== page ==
Trying to puzzle out these apparently contradictory effects of habituation led to a lot of head-scratching (and creative theorizing) both on the part of de Biran and Ravaisson and subsequent epigones like Bergson, Heidegger, Merleau-Ponty, and Ricoeur. Nevertheless, it becomes clear that a solution to the “double-law” puzzles emerges when the predictive dimension of both perception and action is brought to the fore. The case of “perceptual attenuation” considered below, for instance, provides the mechanism for the “fading” of the vibrancy of experience whenever we become proficient at canceling out the error produced by those experiences via top-down predictions (Hohwy, 2013). Here the “top” are generative hierarchical models instantiated across different layers in the cortex, and the bottom is incoming sensory stimulation from the world (where the job of the model is to infer the hidden causes of such stimulation).
That is, as experience is repeated and the distributed, hierarchical generative models tune their parameters to effectively figure out what’s coming before it comes, we begin to preemptively cancel out prediction error. Cancelation of prediction error leads to subsequent perceptual attenuation, such that incoming sensory information no longer commands (or requires) attention. The result is that attention is freed to concentrate on other more pressing things (e.g., the parts of the experience that are still producing precise error and thus demand it). In this respect, sensory and feeling attenuation is the price we pay for becoming good at predicting what the world offers. Prediction is at the basis of “passive” habituation (the first face of the double law).
Prediction as Facilitation
But what about the facilitation side? Here prediction, in the form of what is known as active inference, is also at play. However, this time, instead of prediction in the service of canceling out error from exteroceptive signals, the acquisition of skill turns into our capacity to cancel out prediction error emanating from our action in the world, for instance, via proprioceptive signals that track the sensory consequences of our activity. Repeated activity leads us to form increasingly accurate generative models of our action (the dynamic motor trajectory of our bodies and their effectors) in a particular environment. This means that we can anticipate what we are going to do before we do it, leading to the loss (via the mechanism described above) of the feeling of “effort” or even “willing” at the point of action initiation (Wegner, 2002), which is a phenomenological signature of habitual activity.
This is consistent with the idea that Parsonian “effort” rather than being the sine qua non of truly “free” action partially unmoored from its “conditions” (as the Kantian legacy led Parsons to implicitly assume) actually points to poorly performed (because badly predicted) action, in other words, action that is driven by generative models that are not very good at anticipating our next move. This is action that is at war with the environment not because it is “independent” from it, but because (due to lack of habituation an attunement to its objective structure of probabilities) is partially at war with it, and thus disconnected from its offerings (Silver, 2011).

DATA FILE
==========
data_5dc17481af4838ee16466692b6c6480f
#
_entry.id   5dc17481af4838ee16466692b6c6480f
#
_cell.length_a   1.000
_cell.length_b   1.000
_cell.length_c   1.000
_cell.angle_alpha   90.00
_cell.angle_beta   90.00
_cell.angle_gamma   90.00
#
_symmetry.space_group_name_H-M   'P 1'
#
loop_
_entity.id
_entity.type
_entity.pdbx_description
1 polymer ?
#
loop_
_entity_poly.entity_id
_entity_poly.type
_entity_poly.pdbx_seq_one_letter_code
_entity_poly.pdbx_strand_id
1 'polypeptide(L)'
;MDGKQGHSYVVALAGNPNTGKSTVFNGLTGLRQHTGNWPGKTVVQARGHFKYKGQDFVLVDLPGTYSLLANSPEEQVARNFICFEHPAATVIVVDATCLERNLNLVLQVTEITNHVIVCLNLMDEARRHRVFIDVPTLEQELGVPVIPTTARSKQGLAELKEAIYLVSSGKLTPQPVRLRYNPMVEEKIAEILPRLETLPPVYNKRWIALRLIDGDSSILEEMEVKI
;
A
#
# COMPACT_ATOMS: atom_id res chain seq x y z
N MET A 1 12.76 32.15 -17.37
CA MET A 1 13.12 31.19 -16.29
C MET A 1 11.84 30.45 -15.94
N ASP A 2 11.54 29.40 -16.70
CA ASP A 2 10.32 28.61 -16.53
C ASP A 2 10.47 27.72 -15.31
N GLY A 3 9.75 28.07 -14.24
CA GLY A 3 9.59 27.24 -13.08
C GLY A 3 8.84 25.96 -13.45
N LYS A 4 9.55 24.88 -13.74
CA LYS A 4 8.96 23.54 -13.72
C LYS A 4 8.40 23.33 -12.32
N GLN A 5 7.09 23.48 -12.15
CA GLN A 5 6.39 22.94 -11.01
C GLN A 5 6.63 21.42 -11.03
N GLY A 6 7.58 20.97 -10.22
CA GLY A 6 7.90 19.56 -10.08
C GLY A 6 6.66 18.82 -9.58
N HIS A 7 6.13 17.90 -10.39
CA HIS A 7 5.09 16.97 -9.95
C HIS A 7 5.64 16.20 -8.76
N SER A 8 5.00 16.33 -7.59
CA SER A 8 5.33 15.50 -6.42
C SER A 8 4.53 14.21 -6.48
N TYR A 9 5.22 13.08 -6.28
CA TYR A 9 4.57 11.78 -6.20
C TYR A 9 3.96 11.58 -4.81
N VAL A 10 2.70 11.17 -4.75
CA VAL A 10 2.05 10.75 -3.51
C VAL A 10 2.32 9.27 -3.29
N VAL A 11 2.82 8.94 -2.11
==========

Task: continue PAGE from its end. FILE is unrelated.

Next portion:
The connection between habit and prediction becomes clear. On the one hand, repetition results in the attenuation of sensory input. While this was usually referred to as the “passive” side of the double-law, we can now see, drawing on recent work on predictive processing, that this is only a seeming passivity. At the subpersonal level, attenuation happens via the successful operation of well-honed generative models of the environmental causes of the input, working continuously to cancel out those incoming signals that they successfully predict. These models are one set of “habitual tracks” laid out by our experience of consistent patterns of experience.
On the “active” side, which is more clearly recognized as “habit,” proficiency in action execution also comes via prediction, but this time, instead of predicting how the distal structure of the world, we predict the same world we “self-fulfill,” as we act. Moving in the world feels like something to us (proprioception), and as we repeat activities, we become proficient in predicting the very sensory stimulation that we generate via our actions. The two sides of the double-law, which show up in contemporary predictive cognitive science as the difference between “perceptual” and “active” inference (Pezzulo et al., 2015; Wiese & Metzinger, 2017), are thus built on the predictive capacities of habits. This was something that was anticipated by Ravaisson when he noted that
[A] sort of obscure activity that increasingly anticipates both the impression of external objects in sensibility and the will in activity. In activity this reproduces the action itself; in sensibility it does not reproduce the sensation, the passion…but class for it, invokes it; in a certain sense it implores the sensation (Ravaisson 2008: 51).
Habit is thus the confluence of what has been called perceptual inference (predicting incoming signals by tuning a generative model of their causes) and active inference (self-fulfilling incoming signals via action so that they conform to the model that already exist), in other words, prediction as it facilitates our engaged coping with the world, is the nature of habit. More accurately, to the extent that we can predict the world, we do so via habit.
Carlisle, C. (2010). Between Freedom and Necessity: Félix Ravaisson on Habit and the Moral Life. Inquiry: A Journal of Medical Care Organization, Provision, and Financing, 53(2), 123–145.
Clark, A. (2015). Surfing Uncertainty: Prediction, Action, and the Embodied Mind. Oxford University Press.
de Biran, P. M. (1970). The Influence of Habit on the Faculty of Thinking. Greenwood.
Emirbayer, M., & Mische, A. (1998). What is agency? The American Journal of Sociology, 103(4), 962–1023.
Hohwy, J. (2013). The Predictive Mind. Oxford University Press.
Pezzulo, G., Rigoli, F., & Friston, K. (2015). Active Inference, homeostatic regulation and adaptive behavioural control. Progress in Neurobiology, 134, 17–35.
Ravaisson, F. (2008). Of Habit. Bloomsbury Publishing.
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Sinclair, M. (2019). Being Inclined: Félix Ravaisson’s Philosophy of Habit. Oxford University Press.
Wegner, D. M. (2002). The Illusion of Conscious Will. MIT Press.
Wiese, W., & Metzinger, T. (2017). Vanilla PP for Philosophers: A Primer on Predictive Processing. In T. Metzinger & W. Wiese (Eds.), Philosophy and Predictive Processing.